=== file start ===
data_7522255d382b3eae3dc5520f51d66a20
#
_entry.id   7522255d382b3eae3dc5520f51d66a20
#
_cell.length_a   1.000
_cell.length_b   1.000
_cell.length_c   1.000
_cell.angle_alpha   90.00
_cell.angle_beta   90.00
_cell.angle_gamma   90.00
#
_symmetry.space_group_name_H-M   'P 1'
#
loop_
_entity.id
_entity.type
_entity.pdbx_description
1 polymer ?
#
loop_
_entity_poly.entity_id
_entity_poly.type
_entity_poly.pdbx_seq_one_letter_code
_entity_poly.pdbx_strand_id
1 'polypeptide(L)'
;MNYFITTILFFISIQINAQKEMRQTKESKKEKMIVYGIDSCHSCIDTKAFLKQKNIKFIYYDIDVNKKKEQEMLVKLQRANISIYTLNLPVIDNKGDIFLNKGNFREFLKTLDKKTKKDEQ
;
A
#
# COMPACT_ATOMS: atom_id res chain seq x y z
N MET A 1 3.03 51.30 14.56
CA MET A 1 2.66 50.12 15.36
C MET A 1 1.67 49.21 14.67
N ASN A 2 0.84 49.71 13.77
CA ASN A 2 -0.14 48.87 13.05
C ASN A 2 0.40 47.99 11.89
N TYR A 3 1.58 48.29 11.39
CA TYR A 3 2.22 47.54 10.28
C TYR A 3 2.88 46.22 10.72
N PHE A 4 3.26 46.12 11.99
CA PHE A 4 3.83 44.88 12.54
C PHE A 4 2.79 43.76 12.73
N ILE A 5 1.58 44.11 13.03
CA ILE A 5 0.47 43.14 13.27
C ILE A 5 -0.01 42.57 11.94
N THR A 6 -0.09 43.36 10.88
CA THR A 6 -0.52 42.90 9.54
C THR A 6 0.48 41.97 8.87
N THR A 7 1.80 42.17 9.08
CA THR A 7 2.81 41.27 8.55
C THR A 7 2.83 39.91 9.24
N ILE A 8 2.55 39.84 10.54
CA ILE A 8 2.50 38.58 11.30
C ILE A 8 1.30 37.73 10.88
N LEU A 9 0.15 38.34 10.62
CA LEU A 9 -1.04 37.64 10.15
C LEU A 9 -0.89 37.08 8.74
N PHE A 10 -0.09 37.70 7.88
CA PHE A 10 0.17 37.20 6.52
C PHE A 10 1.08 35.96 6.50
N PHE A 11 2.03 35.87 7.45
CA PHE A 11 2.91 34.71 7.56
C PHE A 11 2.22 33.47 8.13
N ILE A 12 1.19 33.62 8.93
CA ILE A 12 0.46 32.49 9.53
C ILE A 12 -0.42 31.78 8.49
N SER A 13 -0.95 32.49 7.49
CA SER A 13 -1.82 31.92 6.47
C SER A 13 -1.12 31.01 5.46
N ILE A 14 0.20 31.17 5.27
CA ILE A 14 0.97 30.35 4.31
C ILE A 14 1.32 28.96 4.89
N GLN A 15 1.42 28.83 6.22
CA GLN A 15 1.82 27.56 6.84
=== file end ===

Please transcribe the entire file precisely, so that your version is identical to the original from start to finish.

data_7522255d382b3eae3dc5520f51d66a20
#
_entry.id   7522255d382b3eae3dc5520f51d66a20
#
_cell.length_a   1.000
_cell.length_b   1.000
_cell.length_c   1.000
_cell.angle_alpha   90.00
_cell.angle_beta   90.00
_cell.angle_gamma   90.00
#
_symmetry.space_group_name_H-M   'P 1'
#
loop_
_entity.id
_entity.type
_entity.pdbx_description
1 polymer ?
#
loop_
_entity_poly.entity_id
_entity_poly.type
_entity_poly.pdbx_seq_one_letter_code
_entity_poly.pdbx_strand_id
1 'polypeptide(L)'
;MNYFITTILFFISIQINAQKEMRQTKESKKEKMIVYGIDSCHSCIDTKAFLKQKNIKFIYYDIDVNKKKEQEMLVKLQRANISIYTLNLPVIDNKGDIFLNKGNFREFLKTLDKKTKKDEQ
;
A
#
# COMPACT_ATOMS: atom_id res chain seq x y z
N MET A 1 3.03 51.30 14.56
CA MET A 1 2.66 50.12 15.36
C MET A 1 1.67 49.21 14.67
N ASN A 2 0.84 49.71 13.77
CA ASN A 2 -0.14 48.87 13.05
C ASN A 2 0.40 47.99 11.89
N TYR A 3 1.58 48.29 11.39
CA TYR A 3 2.22 47.54 10.28
C TYR A 3 2.88 46.22 10.72
N PHE A 4 3.26 46.12 11.99
CA PHE A 4 3.83 44.88 12.54
C PHE A 4 2.79 43.76 12.73
N ILE A 5 1.58 44.11 13.03
CA ILE A 5 0.47 43.14 13.27
C ILE A 5 -0.01 42.57 11.94
N THR A 6 -0.09 43.36 10.88
CA THR A 6 -0.52 42.90 9.54
C THR A 6 0.48 41.97 8.87
N THR A 7 1.80 42.17 9.08
CA THR A 7 2.81 41.27 8.55
C THR A 7 2.83 39.91 9.24
N ILE A 8 2.55 39.84 10.54
CA ILE A 8 2.50 38.58 11.30
C ILE A 8 1.30 37.73 10.88
N LEU A 9 0.15 38.34 10.62
CA LEU A 9 -1.04 37.64 10.15
C LEU A 9 -0.89 37.08 8.74
N PHE A 10 -0.09 37.70 7.88
CA PHE A 10 0.17 37.20 6.52
C PHE A 10 1.08 35.96 6.50
N PHE A 11 2.03 35.87 7.45
CA PHE A 11 2.91 34.71 7.56
C PHE A 11 2.22 33.47 8.13
N ILE A 12 1.19 33.62 8.93
CA ILE A 12 0.46 32.49 9.53
C ILE A 12 -0.42 31.78 8.49
N SER A 13 -0.95 32.49 7.49
CA SER A 13 -1.82 31.92 6.47
C SER A 13 -1.12 31.01 5.46
N ILE A 14 0.20 31.17 5.27
CA ILE A 14 0.97 30.35 4.31
C ILE A 14 1.32 28.96 4.89
N GLN A 15 1.42 28.83 6.22
CA GLN A 15 1.82 27.56 6.84